Cattle as collateral complicates Minnesota bankruptcy case
The case involves Tri-County Livestock Exchange of Motley, Minnesota; AgCountry Farm Credit Services; and a couple who borrowed money for their cattle operation.
ST. PAUL — Cattle being used as a collateral has led to a complicated bankruptcy case in Minnesota.
A judge recently ruled that a livestock sale barn that bought cows being used as collateral against a loan still owes the lender money, even after the lender and livestock producer settled their part of the bankruptcy case.
The case involves Tri-County Livestock Exchange of Motley, Minnesota, and AgCountry Farm Credit Services, which loaned money to cattle farmers Shawn and Emily Becker between 2009 and 2017, according to a ruling by the Minnesota Court of Appeals.
Court records show that the Beckers lived near Vining, Minnesota, in Otter Tail County.
When the Beckers defaulted on two loans, owing nearly $700,000, a court in December 2019 ordered the Beckers to deliver the collateral, including the livestock, to AgCountry. The Beckers filed for bankruptcy.
In February 2020, AgCountry sued Tri-County Livestock Exchange, saying the Beckers sold cattle in 2015 and 2017 that constituted as collateral for the defaulted loans to Tri-County without paying AgCountry, which had a Uniform Commercial Code filing on the Beckers' collateral. In such cases, lenders are supposed to be parties to checks for sales of collateral.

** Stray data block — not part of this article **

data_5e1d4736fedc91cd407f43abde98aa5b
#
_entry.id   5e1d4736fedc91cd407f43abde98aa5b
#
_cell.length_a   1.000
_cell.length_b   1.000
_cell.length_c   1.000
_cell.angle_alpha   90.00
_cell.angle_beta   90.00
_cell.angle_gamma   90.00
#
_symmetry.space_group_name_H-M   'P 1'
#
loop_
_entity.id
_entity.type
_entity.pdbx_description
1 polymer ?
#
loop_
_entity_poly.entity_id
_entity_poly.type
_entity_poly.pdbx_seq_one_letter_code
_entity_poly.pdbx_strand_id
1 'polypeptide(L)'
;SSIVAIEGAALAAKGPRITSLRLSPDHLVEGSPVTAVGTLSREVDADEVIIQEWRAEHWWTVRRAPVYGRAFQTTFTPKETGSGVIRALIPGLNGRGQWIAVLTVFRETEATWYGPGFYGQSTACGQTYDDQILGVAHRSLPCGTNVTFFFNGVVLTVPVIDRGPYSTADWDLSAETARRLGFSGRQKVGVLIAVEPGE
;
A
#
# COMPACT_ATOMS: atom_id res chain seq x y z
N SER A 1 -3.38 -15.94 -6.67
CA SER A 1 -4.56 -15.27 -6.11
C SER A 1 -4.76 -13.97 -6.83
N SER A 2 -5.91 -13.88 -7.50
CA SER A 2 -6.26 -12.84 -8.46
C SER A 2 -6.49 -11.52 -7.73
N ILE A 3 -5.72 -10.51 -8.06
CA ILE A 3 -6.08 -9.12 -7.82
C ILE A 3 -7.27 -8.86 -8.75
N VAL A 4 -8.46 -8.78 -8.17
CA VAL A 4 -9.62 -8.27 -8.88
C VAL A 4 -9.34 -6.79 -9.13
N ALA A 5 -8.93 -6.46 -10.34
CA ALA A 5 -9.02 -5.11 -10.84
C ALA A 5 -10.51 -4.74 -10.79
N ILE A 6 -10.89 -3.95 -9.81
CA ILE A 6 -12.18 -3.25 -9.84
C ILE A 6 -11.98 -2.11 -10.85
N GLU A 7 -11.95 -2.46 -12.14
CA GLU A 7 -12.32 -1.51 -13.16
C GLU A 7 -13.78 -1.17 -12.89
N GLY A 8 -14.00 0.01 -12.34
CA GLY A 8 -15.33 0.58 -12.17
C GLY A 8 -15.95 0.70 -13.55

In the complaint filed in Todd County District Court, AgCountry alleges Tri-County "either failed to check AgCountry's effective financing statement filed with the Minnesota Secretary of State's office, or disregarded the effective financing statement of AgCountry ... ."
Meanwhile, AgCountry also went after the Beckers in court, arguing “that the Beckers defaulted on the loans and with willful and malicious intent converted some of the collateral property by selling it and failing to remit the proceeds to AgCountry.”
The Beckers agreed to pay AgCountry $50,000 to settle that part of the bankruptcy case.
Tri-County, represented by Best and Flanagan of Minneapolis and Waite and McWha of North Platte, Nebraska, then argued in Todd County District Court that AgCountry’s settlement with the Beckers meant the end of any obligations it might have on the cattle used as collateral.
AgCountry, represented by the Vogel Law Firm in Fargo, North Dakota, argued that the agreement only settled the Beckers’ debt to AgCountry, rather than settling the debt itself.
The district court judge agreed with Tri-County but AgCountry appealed.
In a ruling on April 24, the Minnesota Court of Appeals, said “Because the agreement functioned only to release the Beckers personally from liability on the debt, but not to settle the debt itself and … we conclude the district court erred.”
The case has been sent back to Todd County District Court “for further proceedings consistent with this opinion,” the appeals court said.
Further complicating the case is that Tri-County Livestock Exchange changed hands in 2020. Mitch Barthel now owns the business and changed the name to Tri-County Stockyards LLC. The previous owner, Joe Varner, is listed as a field representative on the Tri-County Stockyards website.
Varner has owned numerous sale barns in the region and in 2010 pleaded no contest to a charge of grand theft after 188 head of yearling heifers that were under U.S. Bankruptcy Court control went missing from Watertown Livestock Auction in South Dakota in 2009 .
Varner told Agweek that Tri-County Livestock Exchange Inc. no longer exists. Attorney David Krco of Best and Flanagan could not be reached for comment.